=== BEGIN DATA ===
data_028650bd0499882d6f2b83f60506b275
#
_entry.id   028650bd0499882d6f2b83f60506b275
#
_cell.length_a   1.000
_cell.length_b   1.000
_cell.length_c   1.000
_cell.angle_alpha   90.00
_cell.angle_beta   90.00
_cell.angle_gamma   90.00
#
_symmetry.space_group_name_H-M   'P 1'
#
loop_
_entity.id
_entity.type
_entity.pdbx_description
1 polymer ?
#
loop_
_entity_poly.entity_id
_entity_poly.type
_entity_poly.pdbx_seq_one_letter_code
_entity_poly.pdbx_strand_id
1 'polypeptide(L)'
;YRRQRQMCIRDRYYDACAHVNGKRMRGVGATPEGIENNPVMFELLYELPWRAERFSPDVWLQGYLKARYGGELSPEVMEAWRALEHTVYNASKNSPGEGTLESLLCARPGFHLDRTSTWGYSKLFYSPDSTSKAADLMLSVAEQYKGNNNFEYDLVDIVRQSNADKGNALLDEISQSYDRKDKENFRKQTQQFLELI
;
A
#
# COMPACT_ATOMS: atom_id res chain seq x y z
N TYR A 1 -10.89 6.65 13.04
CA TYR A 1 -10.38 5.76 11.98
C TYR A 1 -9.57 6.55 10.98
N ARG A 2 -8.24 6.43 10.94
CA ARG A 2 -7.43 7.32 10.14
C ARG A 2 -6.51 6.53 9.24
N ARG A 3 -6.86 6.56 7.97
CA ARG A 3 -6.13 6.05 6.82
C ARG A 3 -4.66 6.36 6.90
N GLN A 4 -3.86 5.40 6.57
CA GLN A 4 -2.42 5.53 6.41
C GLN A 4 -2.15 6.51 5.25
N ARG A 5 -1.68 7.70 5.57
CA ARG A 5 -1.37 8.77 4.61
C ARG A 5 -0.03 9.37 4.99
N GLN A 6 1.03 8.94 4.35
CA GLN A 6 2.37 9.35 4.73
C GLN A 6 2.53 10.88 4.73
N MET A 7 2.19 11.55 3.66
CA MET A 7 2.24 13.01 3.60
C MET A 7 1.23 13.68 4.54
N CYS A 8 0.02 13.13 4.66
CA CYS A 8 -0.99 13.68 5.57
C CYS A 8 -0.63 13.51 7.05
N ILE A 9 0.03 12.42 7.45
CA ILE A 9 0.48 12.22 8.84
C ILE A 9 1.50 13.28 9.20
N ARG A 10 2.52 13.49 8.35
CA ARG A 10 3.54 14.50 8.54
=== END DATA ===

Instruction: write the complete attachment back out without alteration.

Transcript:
data_028650bd0499882d6f2b83f60506b275
#
_entry.id   028650bd0499882d6f2b83f60506b275
#
_cell.length_a   1.000
_cell.length_b   1.000
_cell.length_c   1.000
_cell.angle_alpha   90.00
_cell.angle_beta   90.00
_cell.angle_gamma   90.00
#
_symmetry.space_group_name_H-M   'P 1'
#
loop_
_entity.id
_entity.type
_entity.pdbx_description
1 polymer ?
#
loop_
_entity_poly.entity_id
_entity_poly.type
_entity_poly.pdbx_seq_one_letter_code
_entity_poly.pdbx_strand_id
1 'polypeptide(L)'
;YRRQRQMCIRDRYYDACAHVNGKRMRGVGATPEGIENNPVMFELLYELPWRAERFSPDVWLQGYLKARYGGELSPEVMEAWRALEHTVYNASKNSPGEGTLESLLCARPGFHLDRTSTWGYSKLFYSPDSTSKAADLMLSVAEQYKGNNNFEYDLVDIVRQSNADKGNALLDEISQSYDRKDKENFRKQTQQFLELI
;
A
#
# COMPACT_ATOMS: atom_id res chain seq x y z
N TYR A 1 -10.89 6.65 13.04
CA TYR A 1 -10.38 5.76 11.98
C TYR A 1 -9.57 6.55 10.98
N ARG A 2 -8.24 6.43 10.94
CA ARG A 2 -7.43 7.32 10.14
C ARG A 2 -6.51 6.53 9.24
N ARG A 3 -6.86 6.56 7.97
CA ARG A 3 -6.13 6.05 6.82
C ARG A 3 -4.66 6.36 6.90
N GLN A 4 -3.86 5.40 6.57
CA GLN A 4 -2.42 5.53 6.41
C GLN A 4 -2.15 6.51 5.25
N ARG A 5 -1.68 7.70 5.57
CA ARG A 5 -1.37 8.77 4.61
C ARG A 5 -0.03 9.37 4.99
N GLN A 6 1.03 8.94 4.35
CA GLN A 6 2.37 9.35 4.73
C GLN A 6 2.53 10.88 4.73
N MET A 7 2.19 11.55 3.66
CA MET A 7 2.24 13.01 3.60
C MET A 7 1.23 13.68 4.54
N CYS A 8 0.02 13.13 4.66
CA CYS A 8 -0.99 13.68 5.57
C CYS A 8 -0.63 13.51 7.05
N ILE A 9 0.03 12.42 7.45
CA ILE A 9 0.48 12.22 8.84
C ILE A 9 1.50 13.28 9.20
N ARG A 10 2.52 13.49 8.35
CA ARG A 10 3.54 14.50 8.54